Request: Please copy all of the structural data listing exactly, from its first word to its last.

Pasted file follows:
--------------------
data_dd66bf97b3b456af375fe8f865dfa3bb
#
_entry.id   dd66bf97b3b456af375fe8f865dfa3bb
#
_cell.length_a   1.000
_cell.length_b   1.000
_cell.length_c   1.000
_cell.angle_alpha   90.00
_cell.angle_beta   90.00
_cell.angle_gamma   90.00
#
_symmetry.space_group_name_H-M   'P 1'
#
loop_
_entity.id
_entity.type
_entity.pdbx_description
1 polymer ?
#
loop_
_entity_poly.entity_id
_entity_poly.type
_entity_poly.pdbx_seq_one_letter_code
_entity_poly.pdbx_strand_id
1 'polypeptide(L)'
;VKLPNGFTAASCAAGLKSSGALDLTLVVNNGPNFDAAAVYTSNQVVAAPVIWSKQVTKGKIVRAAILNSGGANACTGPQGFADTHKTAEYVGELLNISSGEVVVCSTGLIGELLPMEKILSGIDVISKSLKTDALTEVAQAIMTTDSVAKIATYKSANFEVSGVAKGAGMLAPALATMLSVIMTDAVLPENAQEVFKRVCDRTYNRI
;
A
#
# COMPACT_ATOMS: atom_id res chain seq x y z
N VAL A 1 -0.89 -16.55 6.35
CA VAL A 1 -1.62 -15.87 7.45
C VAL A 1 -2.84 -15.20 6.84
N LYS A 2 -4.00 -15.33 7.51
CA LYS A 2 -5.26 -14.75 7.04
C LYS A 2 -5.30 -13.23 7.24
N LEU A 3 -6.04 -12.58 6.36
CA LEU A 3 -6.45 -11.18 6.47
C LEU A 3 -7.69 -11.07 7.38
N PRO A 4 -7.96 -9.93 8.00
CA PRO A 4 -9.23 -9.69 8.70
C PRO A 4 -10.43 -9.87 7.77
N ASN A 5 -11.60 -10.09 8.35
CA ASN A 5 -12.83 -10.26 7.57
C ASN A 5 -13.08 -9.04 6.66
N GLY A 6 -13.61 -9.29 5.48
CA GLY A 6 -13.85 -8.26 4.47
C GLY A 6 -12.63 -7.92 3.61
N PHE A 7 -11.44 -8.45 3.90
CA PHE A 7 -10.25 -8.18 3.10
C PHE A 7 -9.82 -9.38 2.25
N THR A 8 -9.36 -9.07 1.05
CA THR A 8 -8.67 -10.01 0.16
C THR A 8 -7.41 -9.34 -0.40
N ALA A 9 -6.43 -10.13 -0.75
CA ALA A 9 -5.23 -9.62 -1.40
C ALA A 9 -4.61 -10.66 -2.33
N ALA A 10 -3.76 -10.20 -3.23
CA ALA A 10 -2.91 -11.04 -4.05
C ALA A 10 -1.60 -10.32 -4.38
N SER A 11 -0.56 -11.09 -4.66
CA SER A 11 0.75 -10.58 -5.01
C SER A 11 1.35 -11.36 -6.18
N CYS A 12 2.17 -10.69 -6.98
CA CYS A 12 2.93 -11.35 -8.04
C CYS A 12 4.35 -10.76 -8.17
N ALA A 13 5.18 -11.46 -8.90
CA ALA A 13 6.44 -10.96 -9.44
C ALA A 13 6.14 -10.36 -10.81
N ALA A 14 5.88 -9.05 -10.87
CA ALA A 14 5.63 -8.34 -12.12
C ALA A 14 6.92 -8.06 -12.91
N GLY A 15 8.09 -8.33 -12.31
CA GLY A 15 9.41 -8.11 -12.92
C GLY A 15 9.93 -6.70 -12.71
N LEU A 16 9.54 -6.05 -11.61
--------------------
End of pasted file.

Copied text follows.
data_dd66bf97b3b456af375fe8f865dfa3bb
#
_entry.id   dd66bf97b3b456af375fe8f865dfa3bb
#
_cell.length_a   1.000
_cell.length_b   1.000
_cell.length_c   1.000
_cell.angle_alpha   90.00
_cell.angle_beta   90.00
_cell.angle_gamma   90.00
#
_symmetry.space_group_name_H-M   'P 1'
#
loop_
_entity.id
_entity.type
_entity.pdbx_description
1 polymer ?
#
loop_
_entity_poly.entity_id
_entity_poly.type
_entity_poly.pdbx_seq_one_letter_code
_entity_poly.pdbx_strand_id
1 'polypeptide(L)'
;VKLPNGFTAASCAAGLKSSGALDLTLVVNNGPNFDAAAVYTSNQVVAAPVIWSKQVTKGKIVRAAILNSGGANACTGPQGFADTHKTAEYVGELLNISSGEVVVCSTGLIGELLPMEKILSGIDVISKSLKTDALTEVAQAIMTTDSVAKIATYKSANFEVSGVAKGAGMLAPALATMLSVIMTDAVLPENAQEVFKRVCDRTYNRI
;
A
#
# COMPACT_ATOMS: atom_id res chain seq x y z
N VAL A 1 -0.89 -16.55 6.35
CA VAL A 1 -1.62 -15.87 7.45
C VAL A 1 -2.84 -15.20 6.84
N LYS A 2 -4.00 -15.33 7.51
CA LYS A 2 -5.26 -14.75 7.04
C LYS A 2 -5.30 -13.23 7.24
N LEU A 3 -6.04 -12.58 6.36
CA LEU A 3 -6.45 -11.18 6.47
C LEU A 3 -7.69 -11.07 7.38
N PRO A 4 -7.96 -9.93 8.00
CA PRO A 4 -9.23 -9.69 8.70
C PRO A 4 -10.43 -9.87 7.77
N ASN A 5 -11.60 -10.09 8.35
CA ASN A 5 -12.83 -10.26 7.57
C ASN A 5 -13.08 -9.04 6.66
N GLY A 6 -13.61 -9.29 5.48
CA GLY A 6 -13.85 -8.26 4.47
C GLY A 6 -12.63 -7.92 3.61
N PHE A 7 -11.44 -8.45 3.90
CA PHE A 7 -10.25 -8.18 3.10
C PHE A 7 -9.82 -9.38 2.25
N THR A 8 -9.36 -9.07 1.05
CA THR A 8 -8.67 -10.01 0.16
C THR A 8 -7.41 -9.34 -0.40
N ALA A 9 -6.43 -10.13 -0.75
CA ALA A 9 -5.23 -9.62 -1.40
C ALA A 9 -4.61 -10.66 -2.33
N ALA A 10 -3.76 -10.20 -3.23
CA ALA A 10 -2.91 -11.04 -4.05
C ALA A 10 -1.60 -10.32 -4.38
N SER A 11 -0.56 -11.09 -4.66
CA SER A 11 0.75 -10.58 -5.01
C SER A 11 1.35 -11.36 -6.18
N CYS A 12 2.17 -10.69 -6.98
CA CYS A 12 2.93 -11.35 -8.04
C CYS A 12 4.35 -10.76 -8.17
N ALA A 13 5.18 -11.46 -8.90
CA ALA A 13 6.44 -10.96 -9.44
C ALA A 13 6.14 -10.36 -10.81
N ALA A 14 5.88 -9.05 -10.87
CA ALA A 14 5.63 -8.34 -12.12
C ALA A 14 6.92 -8.06 -12.91
N GLY A 15 8.09 -8.33 -12.31
CA GLY A 15 9.41 -8.11 -12.92
C GLY A 15 9.93 -6.70 -12.71
N LEU A 16 9.54 -6.05 -11.61